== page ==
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Working together to help turn flood management from grey to green (where possible!)

10 June 2019

Looking ahead to ICE’s 2019 Coastal Management Conference in La Rochelle, Heidi Burgess, Principal Lecturer in Civil Engineering Hydraulics, University of Brighton, discusses the impetus for placing people, nature and the health of our seas at the forefront of future coastal management.

Working together to help turn flood management from grey to green (where possible!)
ICE Coastal Management 2019 debates how we work with nature, rather than against it.

Historically, engineers have often tried to overcome flooding problems by controlling nature.

Along many coastlines, within many estuaries and along many stretches of river, this has meant that there's an ongoing battle to hold back the water, which, with the growing climate emergency, is getting worse.

Because of the perceived success of hard engineered flood defences over the past 150 years, a large proportion of the population have become reliant upon this infrastructure and even complacent about the real risk posed by flooding.

Changing perceptions of coastal management techniques

In the public memory, large coastal flooding disasters, such as 1953 storm surge (UK and Netherlands) and 2010 cyclone Xynthia (France and Spain), are often consigned to history as many in society believe that modern hard engineering techniques should be able to completely prevent flooding and coastal erosion.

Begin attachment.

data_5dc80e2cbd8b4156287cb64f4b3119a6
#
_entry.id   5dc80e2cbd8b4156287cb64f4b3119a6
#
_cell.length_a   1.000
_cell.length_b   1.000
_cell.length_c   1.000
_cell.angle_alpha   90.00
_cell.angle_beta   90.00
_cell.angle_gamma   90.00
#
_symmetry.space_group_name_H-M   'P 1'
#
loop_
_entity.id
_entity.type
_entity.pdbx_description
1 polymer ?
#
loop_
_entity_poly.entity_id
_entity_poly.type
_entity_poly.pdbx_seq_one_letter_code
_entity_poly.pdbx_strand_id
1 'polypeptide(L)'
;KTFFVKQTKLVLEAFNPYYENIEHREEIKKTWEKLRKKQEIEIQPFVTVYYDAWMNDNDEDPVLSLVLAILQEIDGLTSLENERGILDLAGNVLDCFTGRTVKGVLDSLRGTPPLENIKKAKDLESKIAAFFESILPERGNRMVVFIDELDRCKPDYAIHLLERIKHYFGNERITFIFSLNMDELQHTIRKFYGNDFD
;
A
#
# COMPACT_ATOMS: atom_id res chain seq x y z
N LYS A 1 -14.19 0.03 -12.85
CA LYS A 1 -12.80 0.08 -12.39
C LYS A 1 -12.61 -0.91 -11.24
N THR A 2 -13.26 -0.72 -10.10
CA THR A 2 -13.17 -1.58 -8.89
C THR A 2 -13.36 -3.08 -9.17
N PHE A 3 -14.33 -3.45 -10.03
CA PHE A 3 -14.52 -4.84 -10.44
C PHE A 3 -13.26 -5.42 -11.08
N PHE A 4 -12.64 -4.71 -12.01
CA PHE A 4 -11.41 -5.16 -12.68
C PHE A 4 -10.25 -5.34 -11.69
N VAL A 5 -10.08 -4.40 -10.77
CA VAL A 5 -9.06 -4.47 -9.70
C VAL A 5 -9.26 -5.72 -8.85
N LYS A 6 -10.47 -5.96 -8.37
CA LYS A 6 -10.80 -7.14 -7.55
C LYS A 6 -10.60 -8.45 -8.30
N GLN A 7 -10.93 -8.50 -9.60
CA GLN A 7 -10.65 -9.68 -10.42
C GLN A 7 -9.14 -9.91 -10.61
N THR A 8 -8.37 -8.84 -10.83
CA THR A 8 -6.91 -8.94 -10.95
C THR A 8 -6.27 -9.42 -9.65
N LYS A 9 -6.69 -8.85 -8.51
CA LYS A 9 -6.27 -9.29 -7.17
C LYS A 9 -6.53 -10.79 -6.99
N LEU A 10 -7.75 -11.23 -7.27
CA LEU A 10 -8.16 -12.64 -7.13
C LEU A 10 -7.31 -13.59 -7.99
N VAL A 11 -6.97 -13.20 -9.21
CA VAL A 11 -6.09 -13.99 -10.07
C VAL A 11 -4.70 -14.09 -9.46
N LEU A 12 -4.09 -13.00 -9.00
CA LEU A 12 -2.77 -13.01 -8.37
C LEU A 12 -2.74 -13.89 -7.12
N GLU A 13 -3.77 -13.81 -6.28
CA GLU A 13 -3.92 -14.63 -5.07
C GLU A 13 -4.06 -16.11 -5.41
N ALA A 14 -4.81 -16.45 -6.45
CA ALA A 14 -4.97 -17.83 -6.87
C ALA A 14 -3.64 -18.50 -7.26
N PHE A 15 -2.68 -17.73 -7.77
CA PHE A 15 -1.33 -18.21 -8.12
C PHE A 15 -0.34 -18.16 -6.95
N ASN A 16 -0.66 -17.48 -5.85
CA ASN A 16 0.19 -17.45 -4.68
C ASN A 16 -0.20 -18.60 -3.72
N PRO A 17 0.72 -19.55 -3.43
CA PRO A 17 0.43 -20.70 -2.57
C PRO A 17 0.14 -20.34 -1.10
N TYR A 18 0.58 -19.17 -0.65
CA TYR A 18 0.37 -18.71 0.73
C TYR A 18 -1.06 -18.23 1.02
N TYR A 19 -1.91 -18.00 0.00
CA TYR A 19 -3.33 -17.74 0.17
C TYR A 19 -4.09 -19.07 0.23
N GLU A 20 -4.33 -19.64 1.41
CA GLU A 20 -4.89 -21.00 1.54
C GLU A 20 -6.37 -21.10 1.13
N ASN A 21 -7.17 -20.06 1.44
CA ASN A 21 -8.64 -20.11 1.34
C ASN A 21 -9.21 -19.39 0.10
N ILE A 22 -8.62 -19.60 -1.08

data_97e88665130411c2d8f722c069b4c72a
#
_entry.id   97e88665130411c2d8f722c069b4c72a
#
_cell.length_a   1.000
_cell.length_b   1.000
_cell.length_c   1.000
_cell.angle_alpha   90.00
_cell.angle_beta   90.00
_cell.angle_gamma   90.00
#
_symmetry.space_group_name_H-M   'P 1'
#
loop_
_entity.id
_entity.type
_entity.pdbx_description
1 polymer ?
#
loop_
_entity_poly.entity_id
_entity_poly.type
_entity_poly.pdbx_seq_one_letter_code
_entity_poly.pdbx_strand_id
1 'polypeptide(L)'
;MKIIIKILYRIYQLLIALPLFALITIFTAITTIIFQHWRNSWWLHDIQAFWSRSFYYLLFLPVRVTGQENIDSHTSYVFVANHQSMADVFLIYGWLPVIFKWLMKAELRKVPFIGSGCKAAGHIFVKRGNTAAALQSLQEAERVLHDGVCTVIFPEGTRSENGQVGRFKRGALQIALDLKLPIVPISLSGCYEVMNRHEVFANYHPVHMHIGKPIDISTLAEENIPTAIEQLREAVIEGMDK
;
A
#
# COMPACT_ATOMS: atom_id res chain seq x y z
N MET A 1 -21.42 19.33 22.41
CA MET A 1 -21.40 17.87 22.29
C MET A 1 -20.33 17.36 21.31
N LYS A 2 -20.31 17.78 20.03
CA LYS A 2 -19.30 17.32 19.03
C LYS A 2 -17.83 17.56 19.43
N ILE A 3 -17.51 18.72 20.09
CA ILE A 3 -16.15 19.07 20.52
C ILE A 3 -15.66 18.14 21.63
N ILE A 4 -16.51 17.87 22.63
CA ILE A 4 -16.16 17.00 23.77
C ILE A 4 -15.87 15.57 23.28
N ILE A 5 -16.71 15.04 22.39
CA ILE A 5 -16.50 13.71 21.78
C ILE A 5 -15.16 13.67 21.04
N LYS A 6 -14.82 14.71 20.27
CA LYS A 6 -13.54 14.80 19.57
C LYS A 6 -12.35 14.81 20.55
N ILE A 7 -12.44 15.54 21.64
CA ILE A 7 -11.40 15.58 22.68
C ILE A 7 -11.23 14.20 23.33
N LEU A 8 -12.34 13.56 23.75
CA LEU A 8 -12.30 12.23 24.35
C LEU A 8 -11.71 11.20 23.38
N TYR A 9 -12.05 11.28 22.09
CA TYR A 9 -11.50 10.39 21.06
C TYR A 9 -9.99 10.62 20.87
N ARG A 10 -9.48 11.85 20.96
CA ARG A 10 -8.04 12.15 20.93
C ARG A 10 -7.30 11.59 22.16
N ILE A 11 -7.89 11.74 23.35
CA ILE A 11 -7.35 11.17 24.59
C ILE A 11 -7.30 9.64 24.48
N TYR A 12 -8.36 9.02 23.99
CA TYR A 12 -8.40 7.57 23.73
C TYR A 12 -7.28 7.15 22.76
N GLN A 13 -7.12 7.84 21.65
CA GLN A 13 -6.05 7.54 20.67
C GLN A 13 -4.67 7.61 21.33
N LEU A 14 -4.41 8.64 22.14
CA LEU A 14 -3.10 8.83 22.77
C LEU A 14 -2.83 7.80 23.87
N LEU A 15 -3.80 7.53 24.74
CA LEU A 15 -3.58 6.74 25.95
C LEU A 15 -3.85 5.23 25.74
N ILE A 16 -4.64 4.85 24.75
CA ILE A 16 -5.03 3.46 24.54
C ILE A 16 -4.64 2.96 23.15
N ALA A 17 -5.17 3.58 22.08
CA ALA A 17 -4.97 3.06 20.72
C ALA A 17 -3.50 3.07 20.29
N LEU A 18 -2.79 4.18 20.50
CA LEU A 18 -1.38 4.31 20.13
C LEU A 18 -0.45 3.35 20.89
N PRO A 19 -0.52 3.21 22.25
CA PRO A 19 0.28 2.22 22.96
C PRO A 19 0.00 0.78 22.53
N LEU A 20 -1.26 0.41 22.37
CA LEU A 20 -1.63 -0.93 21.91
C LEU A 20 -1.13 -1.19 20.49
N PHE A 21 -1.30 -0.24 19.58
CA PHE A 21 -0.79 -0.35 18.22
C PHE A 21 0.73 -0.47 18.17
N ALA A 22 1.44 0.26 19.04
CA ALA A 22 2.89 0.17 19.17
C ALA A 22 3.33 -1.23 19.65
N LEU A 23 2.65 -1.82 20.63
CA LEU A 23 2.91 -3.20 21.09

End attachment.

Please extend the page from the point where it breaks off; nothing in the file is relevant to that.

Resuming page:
Therefore, one of the biggest challenges facing the coastal management sector today is that of changing perceptions, both within the industry and of the wider population.

With the climate change emergency causing increased storminess and raised sea-levels, we need to help people to understand that in order to achieve sustainable and adaptable flood and erosion management solutions, the way forward is to work with nature rather than against it, incorporating nature into our solutions and turning grey to green.

Green solutions

This is the focus of many of the papers being presented at the ICE Coastal Management Conference, which is all about ‘Joining forces to shape our future coasts’.

There are two areas of papers which I'm particularly interested in hearing and discussing. The first are those which demonstrate that public participation is an essential element in making a real difference to project delivery. These papers almost always link into greener solutions.

Adaptation of hard coastal defences

The second area of which I am excited to hear about are where hard defences are being adapted in order to accommodate nature.

As coastal practitioners, I believe that we need to play a larger part in improving the health of our oceans, which can start with the adaptation of our sea defences.

Technical site visit – La Faute Sur Mer

The conference site visit really underpins the inclusive approach to future coastal management and working with nature.

Starting off at the memorial for those who lost their lives in the floods will help focus our minds as to the importance of our work.

The visit will provide a stimulating and unique opportunity for coastal practitioners from many disciplines from all over the world, to come together on site.

It will enable us to discuss and plan how we can learn from the past experiences to work together to provide safer, more sustainable and adaptable solutions to coastal issues which will benefit humans and nature and will be our legacy long into the next century.

  • Heidi Burgess, Principal Lecturer in Civil Engineering Hydraulics, University of Brighton